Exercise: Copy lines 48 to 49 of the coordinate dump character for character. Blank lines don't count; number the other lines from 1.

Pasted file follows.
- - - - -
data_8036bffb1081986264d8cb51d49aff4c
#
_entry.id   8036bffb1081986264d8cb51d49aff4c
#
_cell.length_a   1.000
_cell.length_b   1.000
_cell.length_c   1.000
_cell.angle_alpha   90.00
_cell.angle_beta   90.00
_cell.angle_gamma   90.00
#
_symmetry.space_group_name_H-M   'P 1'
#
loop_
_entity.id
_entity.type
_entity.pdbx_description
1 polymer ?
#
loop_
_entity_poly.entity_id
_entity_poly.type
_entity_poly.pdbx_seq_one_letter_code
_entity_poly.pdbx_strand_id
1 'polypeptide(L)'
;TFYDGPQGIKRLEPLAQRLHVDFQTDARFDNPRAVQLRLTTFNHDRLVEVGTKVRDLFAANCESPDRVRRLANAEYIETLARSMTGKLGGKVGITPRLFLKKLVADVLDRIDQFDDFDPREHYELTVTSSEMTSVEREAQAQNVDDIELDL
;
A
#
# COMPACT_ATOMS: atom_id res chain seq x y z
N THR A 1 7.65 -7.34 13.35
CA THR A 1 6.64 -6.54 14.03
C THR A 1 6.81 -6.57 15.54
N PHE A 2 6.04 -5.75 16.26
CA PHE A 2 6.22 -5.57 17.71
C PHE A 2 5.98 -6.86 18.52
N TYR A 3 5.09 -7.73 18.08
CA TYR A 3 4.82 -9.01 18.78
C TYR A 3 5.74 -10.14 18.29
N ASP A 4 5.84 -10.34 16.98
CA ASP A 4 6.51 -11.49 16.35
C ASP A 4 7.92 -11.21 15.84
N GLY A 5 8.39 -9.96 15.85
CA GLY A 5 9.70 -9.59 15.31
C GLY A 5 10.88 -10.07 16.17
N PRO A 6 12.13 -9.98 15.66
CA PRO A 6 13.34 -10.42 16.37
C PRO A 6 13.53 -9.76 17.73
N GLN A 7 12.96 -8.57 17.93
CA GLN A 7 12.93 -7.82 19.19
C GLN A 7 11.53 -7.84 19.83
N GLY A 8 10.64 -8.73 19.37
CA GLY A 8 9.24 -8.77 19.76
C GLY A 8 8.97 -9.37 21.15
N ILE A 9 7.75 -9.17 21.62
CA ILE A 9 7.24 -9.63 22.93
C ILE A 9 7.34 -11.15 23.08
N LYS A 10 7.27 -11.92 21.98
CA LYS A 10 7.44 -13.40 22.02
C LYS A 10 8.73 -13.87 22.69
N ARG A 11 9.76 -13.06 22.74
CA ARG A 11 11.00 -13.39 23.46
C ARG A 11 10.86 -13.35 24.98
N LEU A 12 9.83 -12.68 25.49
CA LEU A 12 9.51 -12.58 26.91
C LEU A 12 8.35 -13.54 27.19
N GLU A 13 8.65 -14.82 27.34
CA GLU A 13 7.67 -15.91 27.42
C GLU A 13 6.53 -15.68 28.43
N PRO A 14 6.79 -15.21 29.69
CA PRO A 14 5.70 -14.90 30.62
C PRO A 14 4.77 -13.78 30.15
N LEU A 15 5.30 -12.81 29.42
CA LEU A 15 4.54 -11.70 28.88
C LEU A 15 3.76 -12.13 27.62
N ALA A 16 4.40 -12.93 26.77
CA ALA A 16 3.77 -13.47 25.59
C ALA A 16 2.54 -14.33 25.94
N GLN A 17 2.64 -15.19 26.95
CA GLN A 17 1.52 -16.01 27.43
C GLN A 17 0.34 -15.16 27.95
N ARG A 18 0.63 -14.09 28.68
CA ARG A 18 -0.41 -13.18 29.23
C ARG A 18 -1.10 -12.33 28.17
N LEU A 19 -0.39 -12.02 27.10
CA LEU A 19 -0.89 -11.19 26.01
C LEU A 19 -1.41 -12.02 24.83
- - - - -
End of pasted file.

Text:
C PRO A 6 13.53 -9.76 17.73
N GLN A 7 12.96 -8.57 17.93